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Midterms Were Billed 'The Year Of Women' And Indeed They Were


This year was called the year of the woman, and it seems like maybe it was. Next year's session of Congress is shaping up to have more than 100 women. One of them will be Democrat Donna Shalala of Florida.


DONNA SHALALA: This is the year of the woman, and the fact that...


SHALALA: ...The fact that women were willing to put their - themselves on the line to support - and whether they've been Republicans or Democrats.

KING: NPR's Scott Detrow is with me now in studio. Good morning, Scott.


KING: All right. Let's put that number, 100, into some context. How big a deal is this?

DETROW: It's a pretty big deal. This is - we're waiting on some final seats, but this is probably going to be 15 to 20 seats more than the previous record of women serving in Congress. It is worth pointing out that even though this is a very notable record, it's still nowhere close to a 50-50 breakdown in the House and Senate. But this is still a major improvement, and not only were a ton of women winning races, but they also played a key role in Democrats retaking control of the House of Representatives. Donna Shalala - one of two women to win seats in the Miami area that were important pickups. Also, Democrats flipped three seats in Pennsylvania last night. All three of them were women. Pennsylvania did not have any women representing it in Congress. Now they're going to have four in the next Congress.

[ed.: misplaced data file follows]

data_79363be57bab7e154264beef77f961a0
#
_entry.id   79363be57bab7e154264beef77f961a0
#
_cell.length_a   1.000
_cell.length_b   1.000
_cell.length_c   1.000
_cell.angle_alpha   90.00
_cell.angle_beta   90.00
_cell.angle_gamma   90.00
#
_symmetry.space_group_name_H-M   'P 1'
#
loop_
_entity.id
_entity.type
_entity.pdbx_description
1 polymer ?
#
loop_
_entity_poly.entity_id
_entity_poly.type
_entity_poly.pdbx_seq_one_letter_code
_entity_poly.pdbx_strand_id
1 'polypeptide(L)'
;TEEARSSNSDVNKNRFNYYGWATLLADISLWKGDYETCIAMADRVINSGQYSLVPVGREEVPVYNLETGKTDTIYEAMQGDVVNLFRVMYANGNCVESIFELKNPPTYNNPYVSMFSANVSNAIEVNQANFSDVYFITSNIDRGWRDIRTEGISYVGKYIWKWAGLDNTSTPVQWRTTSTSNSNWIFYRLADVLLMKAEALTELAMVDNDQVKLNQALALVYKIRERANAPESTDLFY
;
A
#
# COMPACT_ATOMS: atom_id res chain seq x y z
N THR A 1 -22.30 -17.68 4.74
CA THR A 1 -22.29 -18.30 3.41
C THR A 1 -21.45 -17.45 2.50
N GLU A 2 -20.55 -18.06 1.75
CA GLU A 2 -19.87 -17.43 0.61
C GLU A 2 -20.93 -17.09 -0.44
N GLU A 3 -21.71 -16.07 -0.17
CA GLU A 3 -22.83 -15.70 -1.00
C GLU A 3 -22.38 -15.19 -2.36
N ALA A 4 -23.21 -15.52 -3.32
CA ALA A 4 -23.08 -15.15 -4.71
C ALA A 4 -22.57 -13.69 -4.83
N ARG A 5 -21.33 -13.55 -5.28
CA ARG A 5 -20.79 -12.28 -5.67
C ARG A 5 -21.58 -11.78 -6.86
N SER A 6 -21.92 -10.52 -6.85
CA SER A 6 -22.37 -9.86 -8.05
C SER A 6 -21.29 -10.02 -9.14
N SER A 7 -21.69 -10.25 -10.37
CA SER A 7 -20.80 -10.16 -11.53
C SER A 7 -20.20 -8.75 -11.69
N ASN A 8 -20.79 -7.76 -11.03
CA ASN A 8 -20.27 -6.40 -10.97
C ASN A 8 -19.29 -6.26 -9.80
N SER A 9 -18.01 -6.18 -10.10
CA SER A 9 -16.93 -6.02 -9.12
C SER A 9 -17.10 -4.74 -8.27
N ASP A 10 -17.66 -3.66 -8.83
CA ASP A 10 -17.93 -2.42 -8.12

KING: Wow.

DETROW: That's a major shift.

KING: That's really something. There were also some really interesting firsts among the women who won, weren't there?

DETROW: There were. Yes. Two women - or two Muslim women are going to Congress. Those are both firsts - Democrat Rashida Tlaib in Michigan and Minnesota Democrat Ilhan Omar. There are - two women are also very narrowly going to be the youngest women elected to Congress. So you have 29-year-old Democrat Alexandria Ocasio-Cortez from New York. She's only a little bit younger than Iowa Democrat Abby Finkenauer - both 29 years old, both won congressional seats.

KING: Also, the first black woman from Massachusetts, Democrat Ayanna Pressley - big, big win there.

DETROW: Big win, yeah. She got a ton of attention when she won an upset primary earlier this year. She was heavily expected to win last night. That doesn't make the accomplishment any less historic.

KING: Are these women split between the two parties? Do they lean toward - more toward one party?

DETROW: They are overwhelmingly Democrat, though several women on the Republican side did win some high-profile races. Marsha Blackburn will be Tennessee's first woman to serve as a senator. The Senate race in Arizona is still too close to call, but either Kyrsten Sinema or Martha McSally would be replacing Jeff Flake, who's retiring. It is worth pointing out that several women did lose high-profile races last night, including Democratic Senators Claire McCaskill and Heidi Heitkamp.

KING: And there will likely be a female speaker of the House for just the second time in U.S. history, a name that is very familiar. She was also the first.

DETROW: Yes. Nancy Pelosi is poised to become the first speaker since Sam Rayburn to retake the speakership after a stint in the minority. A big theme all year was whether or not Pelosi was in danger of being challenged by a Democrat. Looks like Pelosi is not going to have a serious challenge. She's poised to be speaker again.

KING: NPR's Scott Detrow. Thanks, Scott.

DETROW: Thank you. Transcript provided by NPR, Copyright NPR.